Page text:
Reflecting on a decade of War and Revolution in Ireland 1912-1923:

Votes for the people: 1918

Conference Year: 2018
Conference Location: Belfast

Universities Ireland, the network of university presidents and vice-chancellors on the island of Ireland, sponsored the seventh in a series of conferences to commemorate the centenary of key events in the history of modern Ireland ranging from the Ulster Covenant, through the First World War and the 1916 Rising, to the foundation of the Irish and Northern Irish States in Ulster University, York Street on Saturday 1st December 2018 under the title Reflecting on a decade of War and Revolution in Ireland 1912-1923: Votes for the people: 1918, Ireland’s first democratic election?

The post-war general election of December 1918 is one of the most important events in Ireland’ modern history. Constitutional nationalism was swept away by the reborn republicanism of Sinn Féin in three of Ireland’s four provinces. It was not, however, an unvarnished triumph for the more radical Irish nationalism forged by Easter 1916 and the conscription crisis of 1918. The Unionist position in North-East Ulster was further entrenched, and the outlines of a future partitioned island became apparent from the electoral map.

While the revolutionary outcomes of the election have dominated historical analysis, it was also the most democratic election seen in Ireland up to that point. For the first time all men could vote, as could most women over thirty years of age. The electorate swelled from 800,000 to two million voters, providing a unique opportunity for radical political change.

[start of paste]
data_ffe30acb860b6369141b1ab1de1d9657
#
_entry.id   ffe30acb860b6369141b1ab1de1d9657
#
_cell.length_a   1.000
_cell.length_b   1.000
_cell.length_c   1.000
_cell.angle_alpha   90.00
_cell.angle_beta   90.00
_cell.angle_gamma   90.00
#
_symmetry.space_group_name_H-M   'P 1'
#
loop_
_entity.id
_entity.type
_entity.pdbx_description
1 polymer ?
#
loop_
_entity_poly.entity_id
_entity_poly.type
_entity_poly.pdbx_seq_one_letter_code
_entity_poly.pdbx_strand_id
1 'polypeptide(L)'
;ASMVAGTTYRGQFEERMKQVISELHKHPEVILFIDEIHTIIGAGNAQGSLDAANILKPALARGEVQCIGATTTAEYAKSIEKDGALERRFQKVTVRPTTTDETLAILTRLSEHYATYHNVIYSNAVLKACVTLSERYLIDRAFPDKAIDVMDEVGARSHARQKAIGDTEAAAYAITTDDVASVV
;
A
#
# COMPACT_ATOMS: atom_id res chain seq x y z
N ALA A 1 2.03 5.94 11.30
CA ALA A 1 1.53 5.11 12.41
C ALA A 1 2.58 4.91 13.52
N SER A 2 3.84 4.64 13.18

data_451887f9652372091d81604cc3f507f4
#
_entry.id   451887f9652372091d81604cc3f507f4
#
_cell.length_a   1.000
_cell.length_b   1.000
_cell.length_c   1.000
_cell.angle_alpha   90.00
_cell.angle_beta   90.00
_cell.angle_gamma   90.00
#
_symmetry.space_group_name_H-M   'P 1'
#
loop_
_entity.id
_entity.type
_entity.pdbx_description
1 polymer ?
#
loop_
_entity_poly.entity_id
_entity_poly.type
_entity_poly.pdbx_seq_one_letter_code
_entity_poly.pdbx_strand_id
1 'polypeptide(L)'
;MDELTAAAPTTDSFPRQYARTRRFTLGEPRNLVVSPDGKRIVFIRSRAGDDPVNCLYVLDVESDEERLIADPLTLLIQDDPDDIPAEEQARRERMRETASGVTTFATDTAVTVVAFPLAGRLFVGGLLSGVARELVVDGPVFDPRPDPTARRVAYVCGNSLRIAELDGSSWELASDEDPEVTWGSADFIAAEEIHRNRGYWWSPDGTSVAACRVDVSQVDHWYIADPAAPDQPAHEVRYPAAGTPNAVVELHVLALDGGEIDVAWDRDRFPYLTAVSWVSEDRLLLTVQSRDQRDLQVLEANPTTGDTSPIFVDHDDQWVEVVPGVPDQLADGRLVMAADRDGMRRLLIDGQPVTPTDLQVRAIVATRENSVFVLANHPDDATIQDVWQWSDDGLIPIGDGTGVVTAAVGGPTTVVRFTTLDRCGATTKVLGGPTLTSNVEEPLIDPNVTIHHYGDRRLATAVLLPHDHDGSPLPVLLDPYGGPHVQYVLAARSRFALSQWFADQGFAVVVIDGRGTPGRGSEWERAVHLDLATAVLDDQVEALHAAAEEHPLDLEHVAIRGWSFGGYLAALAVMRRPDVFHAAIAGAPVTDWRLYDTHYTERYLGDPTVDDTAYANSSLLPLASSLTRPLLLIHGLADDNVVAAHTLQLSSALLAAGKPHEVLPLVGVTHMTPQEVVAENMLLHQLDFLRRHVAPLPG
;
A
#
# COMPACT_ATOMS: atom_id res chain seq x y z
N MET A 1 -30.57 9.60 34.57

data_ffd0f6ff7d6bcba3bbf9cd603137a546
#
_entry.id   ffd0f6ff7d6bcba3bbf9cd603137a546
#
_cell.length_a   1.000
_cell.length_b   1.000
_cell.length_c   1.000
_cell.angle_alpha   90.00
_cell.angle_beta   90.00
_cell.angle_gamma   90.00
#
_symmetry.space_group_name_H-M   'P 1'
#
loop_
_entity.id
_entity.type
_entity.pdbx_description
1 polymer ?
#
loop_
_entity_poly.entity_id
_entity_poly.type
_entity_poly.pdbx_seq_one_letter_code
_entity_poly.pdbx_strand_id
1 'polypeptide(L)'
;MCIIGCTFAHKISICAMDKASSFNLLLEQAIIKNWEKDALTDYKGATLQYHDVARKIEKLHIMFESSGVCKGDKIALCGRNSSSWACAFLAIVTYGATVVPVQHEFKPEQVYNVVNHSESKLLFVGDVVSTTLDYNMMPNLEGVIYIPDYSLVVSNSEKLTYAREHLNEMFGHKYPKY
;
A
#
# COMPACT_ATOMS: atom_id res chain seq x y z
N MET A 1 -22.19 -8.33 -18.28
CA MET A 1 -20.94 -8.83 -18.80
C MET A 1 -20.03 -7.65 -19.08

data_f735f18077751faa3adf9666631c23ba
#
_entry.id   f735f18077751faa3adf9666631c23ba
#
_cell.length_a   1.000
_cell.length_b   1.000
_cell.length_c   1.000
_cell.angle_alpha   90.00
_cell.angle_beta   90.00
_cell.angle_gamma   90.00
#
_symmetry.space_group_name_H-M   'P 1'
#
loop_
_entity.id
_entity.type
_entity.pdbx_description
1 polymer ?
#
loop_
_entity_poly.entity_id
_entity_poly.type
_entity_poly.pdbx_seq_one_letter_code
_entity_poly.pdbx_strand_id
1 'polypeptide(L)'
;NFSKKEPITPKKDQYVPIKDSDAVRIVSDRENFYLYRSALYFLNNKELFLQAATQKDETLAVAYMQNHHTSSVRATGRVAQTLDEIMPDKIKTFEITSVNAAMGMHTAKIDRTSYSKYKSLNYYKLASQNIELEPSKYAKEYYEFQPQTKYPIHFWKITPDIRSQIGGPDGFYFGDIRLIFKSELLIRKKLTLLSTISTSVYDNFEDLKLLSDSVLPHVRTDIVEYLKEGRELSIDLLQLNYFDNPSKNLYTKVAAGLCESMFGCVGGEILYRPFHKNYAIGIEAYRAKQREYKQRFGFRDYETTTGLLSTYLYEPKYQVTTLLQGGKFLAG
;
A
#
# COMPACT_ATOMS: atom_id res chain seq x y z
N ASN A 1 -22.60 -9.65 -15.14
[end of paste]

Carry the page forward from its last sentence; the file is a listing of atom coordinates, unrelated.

The aim of this conference was to explore both the high politics of the moment and its wider social context. Why did Sinn Féin triumph? How did the enfranchisement of women shape the election and the status of women in society? How did Unionists and Britain respond to the republican challenge? How was the election shaped by local and global concerns during a period of rapid revolutionary change?

To address these questions, we assembled some of Ireland and Britain’s leading historians of the period.

The conference speakers and talks included: Dr Diane Urquhart; Ms Claire McGing; Dr Colin Reid; Dr Helga Woggon; Lord Bew; Professor Michael Laffan; Professor Fearghal McGarry and Dr Eamon Phoenix.   Full programme available here.





Dr Diane Urquhart

Ms Claire McGing

Dr Colin Reid

Dr Helga Woggon

Lord Bew Pt 1

Lord Bew Pt 2

Prof Michael Laffan

Prof Fearghal McGarry

Dr Eamonn Phoenix Pt 1

Dr Eamonn Phoenix Pt 2

Questions & Answer 1

Questions & Answer 2

Questions & Answer 3

Questions & Answer 4